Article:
Congress is kidnapping “environmental justice” to assist the wealthy, not the poor

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Congress is kidnapping

An important part of President BidenJoe BidenFire, smoke, floods, droughts, storms, heat: America Needs a Climate Resilience Strategy Senator Susan Collins is slashing corporate tax rate of 28 percent and says jobs will be lost. The Biden economic advisor formulates the infrastructure plan as a necessary investment MOREThe agenda will be an attempt to reshape American energy policy. While Biden’s great ambitions to address climate change include high-level concepts such as “environmental justice” – a term supposedly denoting equitable benefits for underserved communities – it is clear that some parts of his plan will do just the opposite: average working families with more violate regulations and higher energy costs.

A prime example is the legislation in Congress, the Climate Leadership and Environmental Action for our Nation’s Future Act (CLEAN), which requires states “to consider approving measures to encourage the use of EV charging stations [and] This allows energy providers to recover from the investments made by interest payers, which encourage the continued use of charging systems for electric vehicles. ”

Proponents claim the proposal relates to protecting the interests of historically overburdened frontline communities. The reality, however, will be to pass on the cost of EV charging stations to utility companies in these communities. That cost would be a regressive tax that would place a disproportionate burden on working-class Americans – and benefit those with the means to buy electric cars.

It does not matter whether electric vehicles meet a demand or are a key component of the transport infrastructure. In laws like the CLEAN Future Act, the concept of “environmental justice” has been misused to help those who least need it. It will force poor people in underserved communities to pay for the EV infrastructure that wealthier Americans want for themselves.

That is hardly an exaggeration. Studies highlight the extent to which high-end electric vehicles can be found in the garages of the richest among us. The Congressional Research Service found that “[electric vehicle] Tax credits are disproportionately claimed by higher income taxpayers. Most tax credits (78 percent) are claimed by applicants with an Adjusted Gross Income (AGI) of $ 100,000 or more, and those claimants receive an even higher percentage (83 percent) of the amount of the credit applied for. ”

Similarly, in 2015, the Haas Energy Institute concluded that “the quintile with the highest income received about 90 percent of all loans”. More recently, the Pacific Research Institute analysis found that “79 percent of EV plug-in tax credits were claimed by households with adjusted gross income greater than $ 100,000 per year.”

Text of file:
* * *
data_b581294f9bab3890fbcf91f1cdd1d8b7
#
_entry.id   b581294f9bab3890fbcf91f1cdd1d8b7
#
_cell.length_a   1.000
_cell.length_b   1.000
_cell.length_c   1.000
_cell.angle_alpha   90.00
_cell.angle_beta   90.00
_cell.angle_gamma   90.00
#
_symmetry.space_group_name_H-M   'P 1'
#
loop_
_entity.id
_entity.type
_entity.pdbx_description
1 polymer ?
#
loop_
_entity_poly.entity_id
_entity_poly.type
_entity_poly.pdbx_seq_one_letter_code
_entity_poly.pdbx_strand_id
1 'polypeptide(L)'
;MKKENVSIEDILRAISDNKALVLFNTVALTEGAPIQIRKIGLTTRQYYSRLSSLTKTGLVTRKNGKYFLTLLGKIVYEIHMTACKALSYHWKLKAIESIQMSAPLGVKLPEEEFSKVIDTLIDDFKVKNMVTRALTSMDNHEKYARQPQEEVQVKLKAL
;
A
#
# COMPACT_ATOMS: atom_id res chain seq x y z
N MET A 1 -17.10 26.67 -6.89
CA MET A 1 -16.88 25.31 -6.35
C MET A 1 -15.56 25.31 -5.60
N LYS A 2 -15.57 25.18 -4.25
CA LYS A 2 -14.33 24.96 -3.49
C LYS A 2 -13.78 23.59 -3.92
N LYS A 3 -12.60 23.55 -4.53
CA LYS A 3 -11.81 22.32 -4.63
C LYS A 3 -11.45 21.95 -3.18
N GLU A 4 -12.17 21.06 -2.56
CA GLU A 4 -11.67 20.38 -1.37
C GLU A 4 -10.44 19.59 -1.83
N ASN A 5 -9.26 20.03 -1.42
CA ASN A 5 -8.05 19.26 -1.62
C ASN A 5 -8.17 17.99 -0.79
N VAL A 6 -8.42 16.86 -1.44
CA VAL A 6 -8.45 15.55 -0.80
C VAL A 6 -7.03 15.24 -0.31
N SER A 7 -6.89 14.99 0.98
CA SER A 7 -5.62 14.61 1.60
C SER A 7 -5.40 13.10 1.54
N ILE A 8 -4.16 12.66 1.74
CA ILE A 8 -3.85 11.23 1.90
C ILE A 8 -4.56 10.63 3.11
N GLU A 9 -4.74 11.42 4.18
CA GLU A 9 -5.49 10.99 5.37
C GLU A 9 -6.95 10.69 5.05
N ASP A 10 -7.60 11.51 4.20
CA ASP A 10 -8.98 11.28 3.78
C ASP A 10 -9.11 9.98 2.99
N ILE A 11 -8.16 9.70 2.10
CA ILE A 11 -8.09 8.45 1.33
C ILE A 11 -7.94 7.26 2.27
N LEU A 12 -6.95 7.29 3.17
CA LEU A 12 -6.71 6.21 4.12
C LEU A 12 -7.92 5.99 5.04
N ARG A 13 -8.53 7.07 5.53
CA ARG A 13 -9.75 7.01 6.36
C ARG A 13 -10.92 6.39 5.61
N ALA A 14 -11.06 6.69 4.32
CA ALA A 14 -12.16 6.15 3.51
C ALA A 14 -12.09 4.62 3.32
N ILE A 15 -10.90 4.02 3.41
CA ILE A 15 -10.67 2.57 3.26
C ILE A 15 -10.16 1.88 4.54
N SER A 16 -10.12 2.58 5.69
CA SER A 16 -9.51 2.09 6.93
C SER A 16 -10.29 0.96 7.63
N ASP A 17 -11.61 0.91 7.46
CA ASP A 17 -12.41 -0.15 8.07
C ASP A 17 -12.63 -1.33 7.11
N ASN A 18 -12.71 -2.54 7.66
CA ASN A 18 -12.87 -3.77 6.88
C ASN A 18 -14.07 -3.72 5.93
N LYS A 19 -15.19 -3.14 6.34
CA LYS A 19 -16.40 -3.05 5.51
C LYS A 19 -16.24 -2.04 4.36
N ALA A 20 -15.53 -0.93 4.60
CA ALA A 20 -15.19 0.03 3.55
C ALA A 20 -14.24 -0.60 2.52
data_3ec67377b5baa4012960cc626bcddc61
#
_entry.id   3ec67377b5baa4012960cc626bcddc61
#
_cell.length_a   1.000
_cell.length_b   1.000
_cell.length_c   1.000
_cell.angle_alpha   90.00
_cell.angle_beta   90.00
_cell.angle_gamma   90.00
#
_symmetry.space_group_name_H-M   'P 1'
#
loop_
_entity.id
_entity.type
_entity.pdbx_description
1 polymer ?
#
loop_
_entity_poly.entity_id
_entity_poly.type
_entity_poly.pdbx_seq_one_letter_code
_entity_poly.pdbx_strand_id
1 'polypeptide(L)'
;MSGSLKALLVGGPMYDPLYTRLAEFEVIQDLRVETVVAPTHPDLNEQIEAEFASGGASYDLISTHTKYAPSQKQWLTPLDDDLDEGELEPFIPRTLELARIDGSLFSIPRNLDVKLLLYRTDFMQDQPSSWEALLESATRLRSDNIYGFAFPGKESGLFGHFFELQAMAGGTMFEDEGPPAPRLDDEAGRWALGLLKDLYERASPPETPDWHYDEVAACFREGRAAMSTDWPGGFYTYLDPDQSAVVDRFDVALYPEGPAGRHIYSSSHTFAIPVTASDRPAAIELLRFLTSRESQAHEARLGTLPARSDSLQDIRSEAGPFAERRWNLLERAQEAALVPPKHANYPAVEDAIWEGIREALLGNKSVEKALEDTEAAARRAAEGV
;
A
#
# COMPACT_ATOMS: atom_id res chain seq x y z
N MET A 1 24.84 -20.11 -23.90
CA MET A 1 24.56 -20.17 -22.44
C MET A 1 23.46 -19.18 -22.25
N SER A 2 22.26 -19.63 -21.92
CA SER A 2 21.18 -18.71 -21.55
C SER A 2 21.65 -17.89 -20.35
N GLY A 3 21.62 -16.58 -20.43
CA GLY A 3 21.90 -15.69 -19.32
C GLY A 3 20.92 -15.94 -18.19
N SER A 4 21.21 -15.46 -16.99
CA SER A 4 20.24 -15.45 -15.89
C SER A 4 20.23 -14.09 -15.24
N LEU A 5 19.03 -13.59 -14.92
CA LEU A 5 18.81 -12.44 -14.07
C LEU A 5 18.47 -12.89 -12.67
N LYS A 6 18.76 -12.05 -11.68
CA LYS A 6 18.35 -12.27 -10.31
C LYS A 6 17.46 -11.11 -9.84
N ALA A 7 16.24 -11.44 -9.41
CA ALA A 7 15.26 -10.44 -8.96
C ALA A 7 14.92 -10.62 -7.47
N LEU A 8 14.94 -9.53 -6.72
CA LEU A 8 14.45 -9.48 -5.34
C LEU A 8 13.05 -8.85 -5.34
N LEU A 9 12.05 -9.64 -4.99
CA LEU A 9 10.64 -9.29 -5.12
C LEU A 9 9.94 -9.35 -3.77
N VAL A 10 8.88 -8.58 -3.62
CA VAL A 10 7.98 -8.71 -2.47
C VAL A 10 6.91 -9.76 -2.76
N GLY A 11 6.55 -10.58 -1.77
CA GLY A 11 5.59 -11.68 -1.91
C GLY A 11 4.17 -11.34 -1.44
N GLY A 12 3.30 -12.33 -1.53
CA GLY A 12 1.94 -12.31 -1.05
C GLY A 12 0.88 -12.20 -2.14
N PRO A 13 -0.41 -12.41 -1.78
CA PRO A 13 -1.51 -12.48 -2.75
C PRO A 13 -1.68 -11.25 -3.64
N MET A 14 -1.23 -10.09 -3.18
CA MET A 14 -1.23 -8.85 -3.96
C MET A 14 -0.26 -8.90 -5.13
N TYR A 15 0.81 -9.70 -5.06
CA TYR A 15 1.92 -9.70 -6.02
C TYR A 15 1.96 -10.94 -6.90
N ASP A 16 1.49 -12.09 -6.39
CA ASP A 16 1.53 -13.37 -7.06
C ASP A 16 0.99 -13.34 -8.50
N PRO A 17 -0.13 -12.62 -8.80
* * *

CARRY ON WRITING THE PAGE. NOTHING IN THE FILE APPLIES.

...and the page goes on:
In contrast, average Americans pay the bills for electric vehicles through tax grants and contribute $ 7,500 for every electric vehicle sold until each manufacturer hits a threshold of 200,000 units. The non-partisan Joint Tax Committee estimates the loan, in its current form, will cost taxpayers $ 7.5 billion between fiscal years 2018 and 2022.

The American Energy Alliance goes through how the provisions of this legislation would harm consumers: “If passed, the CLEAN Future Act would allow utility companies to evaluate the construction of EV charging stations, which means the cost of those charging stations are passed on to the utility customers as a whole. ”

The people most directly affected by the higher utility costs created by the CLEAN Future Act will not be powering Teslas. Instead, they will wonder how to keep their light on in living memory after one of the worst economic crises. Consumers with lower incomes are of course disproportionately affected by rising energy prices.

When considering providing charging infrastructure for electric vehicles, lawmakers should consider its costly consequences for its low-income and medium-sized voters. If the CLEAN Future Act were codified into law, the transfer of wealth from poorer interest payers to wealthier EV owners would create an “reverse Robin Hood” effect.

Wherever there is a deal with air conditioning, infrastructure, or electric vehicles, it should go without saying that hard-working Americans, whose economic prospects have been negatively affected by the depths of the coronavirus pandemic, should not be tricked into raising electricity bills Paying that richer Americans can charge their luxury electric cars in a cheaper location.

Mario H. Lopez is the president of the Hispanic Leadership Fund, a public advocacy organization that promotes freedom, opportunity, and prosperity for all Americans. Follow him on Twitter @MarioHLopez.